In times of political unrest and social upheaval, art becomes more important than ever, especially in terms of offering commentary on the state of the times. Chinese artist Ai Weiwei has never been one to shy away from the political arena in his work, and his latest series of installations in New York City is just another string to his already replete bow of manifestos that address current world issues. This time, Weiwei has created three large-scale artworks that protest the proposed wall along the Mexican border — a concept envisaged by President Donald Trump and used as a cornerstone of his presidential campaign in 2016. Dornob has previously covered some of the competing plans for the border wall’s construction, but as of yet, none of them has come to fruition.
Ai Weiwei’s latest series is entitled “Good Fences Make Good Neighbors” and can be read a comment on the structures used to separate and divide societies. The title comes from the 1914 Robert Frost poem “Mending Wall,” and all three structures in the series are constructed from vertical metal bars that resemble fencing — the likes of which could potentially be used in the building of Trump’s border wall. The installations have been placed in three key locations around the city: Central Park, Washington Square Park, and Queens.
The Central Park installation is called “Gilded Cage” and consists of a cylindrical structure that has been painted gold. The cage has also been equipped with a turnstile and bears a circular opening in its roof. There’s a tension between the openness of the structure — in terms of both the wide spaces between the bars and the opening to the sky — and the enclosure it creates, which could potentially be perceived as claustrophobic by the observer. The gold paint was a deliberate choice on Ai Weiwei’s part, and one made in hopes of enticing Donald Trump himself to the cage. The president’s love of all things shiny and glitzy is well-documented, and Trump Tower is just minutes away from the installation.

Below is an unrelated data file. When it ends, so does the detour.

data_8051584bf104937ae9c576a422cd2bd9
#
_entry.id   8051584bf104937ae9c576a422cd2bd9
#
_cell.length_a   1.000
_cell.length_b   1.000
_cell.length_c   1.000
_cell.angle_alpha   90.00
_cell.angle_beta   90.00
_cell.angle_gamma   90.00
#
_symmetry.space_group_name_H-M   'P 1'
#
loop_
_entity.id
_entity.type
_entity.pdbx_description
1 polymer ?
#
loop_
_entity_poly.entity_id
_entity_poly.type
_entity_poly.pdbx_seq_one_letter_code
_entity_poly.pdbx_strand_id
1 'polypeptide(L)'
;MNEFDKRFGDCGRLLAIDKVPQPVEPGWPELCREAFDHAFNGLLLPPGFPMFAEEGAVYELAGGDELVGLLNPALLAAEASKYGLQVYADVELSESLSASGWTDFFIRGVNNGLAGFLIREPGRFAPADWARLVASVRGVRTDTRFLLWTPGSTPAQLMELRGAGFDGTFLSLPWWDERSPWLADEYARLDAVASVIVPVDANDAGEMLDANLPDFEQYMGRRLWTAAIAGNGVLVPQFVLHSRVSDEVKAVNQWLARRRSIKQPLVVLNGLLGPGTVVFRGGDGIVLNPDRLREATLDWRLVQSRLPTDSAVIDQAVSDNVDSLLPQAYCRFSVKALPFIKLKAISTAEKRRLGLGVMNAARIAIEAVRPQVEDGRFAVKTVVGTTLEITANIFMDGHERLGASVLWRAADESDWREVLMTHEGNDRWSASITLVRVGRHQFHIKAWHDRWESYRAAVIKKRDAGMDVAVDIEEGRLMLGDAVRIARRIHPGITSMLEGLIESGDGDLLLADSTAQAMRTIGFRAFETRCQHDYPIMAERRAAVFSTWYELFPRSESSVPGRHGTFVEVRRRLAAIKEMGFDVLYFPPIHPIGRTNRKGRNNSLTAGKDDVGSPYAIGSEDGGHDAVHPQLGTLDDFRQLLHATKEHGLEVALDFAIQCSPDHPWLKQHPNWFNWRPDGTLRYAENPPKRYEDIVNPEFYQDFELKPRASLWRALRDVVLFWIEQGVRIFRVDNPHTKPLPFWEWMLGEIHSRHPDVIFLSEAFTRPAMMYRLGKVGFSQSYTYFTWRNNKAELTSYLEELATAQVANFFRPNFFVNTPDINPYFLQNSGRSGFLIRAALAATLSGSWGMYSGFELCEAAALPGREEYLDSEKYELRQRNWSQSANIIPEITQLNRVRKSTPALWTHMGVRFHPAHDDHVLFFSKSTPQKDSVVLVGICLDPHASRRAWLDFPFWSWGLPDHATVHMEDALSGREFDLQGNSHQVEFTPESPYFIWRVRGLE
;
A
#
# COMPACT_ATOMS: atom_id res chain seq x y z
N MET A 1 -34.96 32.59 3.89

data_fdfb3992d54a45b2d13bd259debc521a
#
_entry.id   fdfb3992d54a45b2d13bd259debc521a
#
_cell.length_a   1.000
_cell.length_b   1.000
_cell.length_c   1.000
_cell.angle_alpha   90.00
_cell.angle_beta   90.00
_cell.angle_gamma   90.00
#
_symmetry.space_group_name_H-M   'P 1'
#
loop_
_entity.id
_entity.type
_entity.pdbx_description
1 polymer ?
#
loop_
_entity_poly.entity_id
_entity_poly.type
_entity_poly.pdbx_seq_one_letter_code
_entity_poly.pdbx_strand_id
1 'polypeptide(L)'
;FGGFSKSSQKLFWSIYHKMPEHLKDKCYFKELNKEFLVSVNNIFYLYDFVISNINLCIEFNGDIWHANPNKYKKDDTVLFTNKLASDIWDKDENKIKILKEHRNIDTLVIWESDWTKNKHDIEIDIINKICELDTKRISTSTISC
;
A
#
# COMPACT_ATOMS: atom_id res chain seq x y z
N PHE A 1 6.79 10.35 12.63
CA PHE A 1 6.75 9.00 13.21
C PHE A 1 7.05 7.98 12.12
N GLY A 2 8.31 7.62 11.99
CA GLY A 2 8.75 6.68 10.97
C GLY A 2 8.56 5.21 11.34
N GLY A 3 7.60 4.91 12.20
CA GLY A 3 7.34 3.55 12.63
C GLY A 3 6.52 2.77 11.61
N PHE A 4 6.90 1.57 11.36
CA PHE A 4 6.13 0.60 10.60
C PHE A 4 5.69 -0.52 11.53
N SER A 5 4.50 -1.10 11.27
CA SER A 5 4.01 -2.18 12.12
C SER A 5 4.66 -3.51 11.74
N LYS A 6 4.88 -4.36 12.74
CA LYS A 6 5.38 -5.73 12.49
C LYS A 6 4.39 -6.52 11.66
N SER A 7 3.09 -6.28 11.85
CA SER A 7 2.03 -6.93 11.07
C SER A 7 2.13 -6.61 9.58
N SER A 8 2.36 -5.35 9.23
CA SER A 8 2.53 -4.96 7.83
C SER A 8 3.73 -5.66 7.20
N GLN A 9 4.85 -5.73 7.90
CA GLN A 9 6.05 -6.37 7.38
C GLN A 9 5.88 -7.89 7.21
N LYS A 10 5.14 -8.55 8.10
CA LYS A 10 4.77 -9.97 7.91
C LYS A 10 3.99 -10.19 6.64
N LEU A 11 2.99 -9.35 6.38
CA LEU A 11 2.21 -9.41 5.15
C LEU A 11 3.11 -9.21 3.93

The second installation slots directly in under the arch in Washington Square Park. It has an opening in its center that visitors can pass through, the arch of which is covered in a seamless, undulating metal that forms two human silhouettes and contrasts with the silver bars making up the rest of the structure.
For the Queens installation, Weiwei wrapped an existing silver sphere (which was erected for the 1968 World’s Fair) in a low-lying mesh to create a fence, preventing the children who usually use it to play from accessing it and highlighting the division that occurs when such structures are put in place. The project was funded via Kickstarter, and Ai Weiwei hopes it will create awareness of the negative effect barriers have on the people and places into which they are installed. The series will be on display from October 12th of 2017 to February 11th of 2018, and it will be accompanied by a group of smaller works located around New York City.